bronze age archaeology
Some of the most spectacular tattoos in the ancient world have been found adorning Iron Age mummies unearthed in the Altay Mountains of Siberia. There, a series of tombs dug into permafrost preserved the remains of nobles from a nomadic people today known as the Pazyryk Culture. On the skins of these mummies were intricate tattoos, depicting both mythical and real animals in action: running, stalking victims, or twisting in an S-shape, which scholars call “the pose of agony.”
An artist depicts what a Celtic mummy found in China may have looked like thousands of years ago on the ancient silk road. Hundreds of ancient Europeans were lost in the Taklamakan Desert in the region of Xinjiang, western China. The woman pictured was accompanied by the mummy of a reddish brown haired Celtic man with a ginger beard. He was buried wearing a red twill tunic and tartan leggings. The woman's face was painted with curling designs presumed for burial.
Download this stock image: The mummy of a Scythian warrior pictured at the Museum for Art and Craft in Hamburg, Germany, 13 February 2008. The mummy forms part of the spectacular exhibition on the horse-riding nation of the Scythians (800-300 BC) on display until 25 May. Precious golden and silver burial objects, clothes ornamented with jewellery, weapons, arms and armour suits testify to the life and pomp o - D4CPJT from Alamy's library of millions of high resolution stock photos, illustrations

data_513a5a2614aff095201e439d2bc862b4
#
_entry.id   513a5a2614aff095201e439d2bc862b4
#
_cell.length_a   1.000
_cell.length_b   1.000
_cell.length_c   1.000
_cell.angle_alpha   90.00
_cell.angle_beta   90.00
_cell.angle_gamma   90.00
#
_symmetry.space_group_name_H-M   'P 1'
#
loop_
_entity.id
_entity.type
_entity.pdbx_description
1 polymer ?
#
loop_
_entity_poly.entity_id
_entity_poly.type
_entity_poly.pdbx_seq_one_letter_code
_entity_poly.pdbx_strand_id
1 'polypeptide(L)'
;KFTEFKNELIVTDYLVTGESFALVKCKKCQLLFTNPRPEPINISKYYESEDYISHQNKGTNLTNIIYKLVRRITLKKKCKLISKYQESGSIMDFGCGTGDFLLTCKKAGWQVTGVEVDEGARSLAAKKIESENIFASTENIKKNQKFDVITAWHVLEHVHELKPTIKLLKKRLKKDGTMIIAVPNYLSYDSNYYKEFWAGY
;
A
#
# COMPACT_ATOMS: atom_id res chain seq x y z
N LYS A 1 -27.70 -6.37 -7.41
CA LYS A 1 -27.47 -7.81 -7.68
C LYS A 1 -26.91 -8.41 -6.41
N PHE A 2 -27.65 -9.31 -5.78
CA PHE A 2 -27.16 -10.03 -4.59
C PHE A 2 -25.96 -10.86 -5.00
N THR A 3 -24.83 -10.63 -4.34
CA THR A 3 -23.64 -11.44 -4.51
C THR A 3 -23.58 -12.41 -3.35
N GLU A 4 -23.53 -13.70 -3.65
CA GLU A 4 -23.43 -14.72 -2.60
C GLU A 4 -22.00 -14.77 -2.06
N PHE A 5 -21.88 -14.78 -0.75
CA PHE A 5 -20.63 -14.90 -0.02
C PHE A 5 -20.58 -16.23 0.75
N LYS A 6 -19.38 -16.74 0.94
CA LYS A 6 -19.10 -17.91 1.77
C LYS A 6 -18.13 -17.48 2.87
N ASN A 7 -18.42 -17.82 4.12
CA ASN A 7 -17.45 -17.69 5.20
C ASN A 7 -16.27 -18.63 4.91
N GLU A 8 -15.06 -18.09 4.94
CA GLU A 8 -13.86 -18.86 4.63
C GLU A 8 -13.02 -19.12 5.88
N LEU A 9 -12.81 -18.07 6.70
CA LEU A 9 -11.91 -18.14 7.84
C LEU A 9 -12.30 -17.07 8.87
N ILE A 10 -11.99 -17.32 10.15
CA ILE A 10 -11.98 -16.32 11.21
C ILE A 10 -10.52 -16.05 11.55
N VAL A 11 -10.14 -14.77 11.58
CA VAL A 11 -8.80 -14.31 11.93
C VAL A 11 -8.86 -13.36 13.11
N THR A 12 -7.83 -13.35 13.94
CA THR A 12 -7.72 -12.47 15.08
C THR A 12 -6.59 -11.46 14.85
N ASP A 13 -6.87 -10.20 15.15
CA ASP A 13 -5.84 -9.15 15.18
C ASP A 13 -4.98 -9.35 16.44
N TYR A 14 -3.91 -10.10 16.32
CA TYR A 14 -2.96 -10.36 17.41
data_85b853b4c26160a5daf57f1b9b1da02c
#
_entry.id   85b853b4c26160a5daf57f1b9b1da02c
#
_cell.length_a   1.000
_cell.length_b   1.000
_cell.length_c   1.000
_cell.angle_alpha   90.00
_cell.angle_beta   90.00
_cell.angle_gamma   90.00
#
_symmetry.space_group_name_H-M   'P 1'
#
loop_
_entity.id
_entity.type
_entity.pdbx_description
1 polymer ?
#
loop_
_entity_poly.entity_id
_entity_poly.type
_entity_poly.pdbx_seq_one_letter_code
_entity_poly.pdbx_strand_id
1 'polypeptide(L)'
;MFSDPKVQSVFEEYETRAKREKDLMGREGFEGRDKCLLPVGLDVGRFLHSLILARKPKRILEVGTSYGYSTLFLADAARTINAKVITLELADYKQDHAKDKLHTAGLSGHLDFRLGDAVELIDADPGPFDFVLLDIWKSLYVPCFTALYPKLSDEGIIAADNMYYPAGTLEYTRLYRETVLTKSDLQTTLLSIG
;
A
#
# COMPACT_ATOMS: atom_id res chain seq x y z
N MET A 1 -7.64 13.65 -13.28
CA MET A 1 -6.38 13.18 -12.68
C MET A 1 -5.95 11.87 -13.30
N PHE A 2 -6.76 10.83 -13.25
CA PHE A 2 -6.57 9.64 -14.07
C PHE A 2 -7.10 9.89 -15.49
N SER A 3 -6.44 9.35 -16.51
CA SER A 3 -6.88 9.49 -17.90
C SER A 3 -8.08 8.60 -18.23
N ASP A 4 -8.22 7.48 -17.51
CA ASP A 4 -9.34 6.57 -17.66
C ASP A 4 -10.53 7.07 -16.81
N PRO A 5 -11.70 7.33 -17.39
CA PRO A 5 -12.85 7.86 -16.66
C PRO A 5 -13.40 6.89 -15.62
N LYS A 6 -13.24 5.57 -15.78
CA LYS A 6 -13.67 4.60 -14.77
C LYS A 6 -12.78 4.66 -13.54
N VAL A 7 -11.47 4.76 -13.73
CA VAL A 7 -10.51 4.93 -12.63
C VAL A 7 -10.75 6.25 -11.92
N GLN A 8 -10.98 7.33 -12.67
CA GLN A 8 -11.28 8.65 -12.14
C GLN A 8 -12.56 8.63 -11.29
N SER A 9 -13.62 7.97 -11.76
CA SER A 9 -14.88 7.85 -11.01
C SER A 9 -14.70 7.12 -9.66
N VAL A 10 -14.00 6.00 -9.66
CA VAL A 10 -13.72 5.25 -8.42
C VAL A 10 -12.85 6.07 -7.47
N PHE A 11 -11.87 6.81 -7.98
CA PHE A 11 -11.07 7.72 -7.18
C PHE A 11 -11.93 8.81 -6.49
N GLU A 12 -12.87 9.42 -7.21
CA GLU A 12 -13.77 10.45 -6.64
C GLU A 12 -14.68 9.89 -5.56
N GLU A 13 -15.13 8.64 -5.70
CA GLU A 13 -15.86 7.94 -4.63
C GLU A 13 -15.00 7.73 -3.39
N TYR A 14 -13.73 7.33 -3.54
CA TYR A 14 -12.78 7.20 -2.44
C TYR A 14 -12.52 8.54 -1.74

The project explores how prehistoric people dressed and expressed creativity and identity through pottery, metalwork and textiles during the period 1800-500 BC. University of Southampton archaeologist Dr Jo Sofaer, who is leading CinBA, says: “I’m interested in finding out what drove Bronze Age people to make the leap from clothing which was purely functional – to using clothes, along with metalwork and accessories, as a form of expression.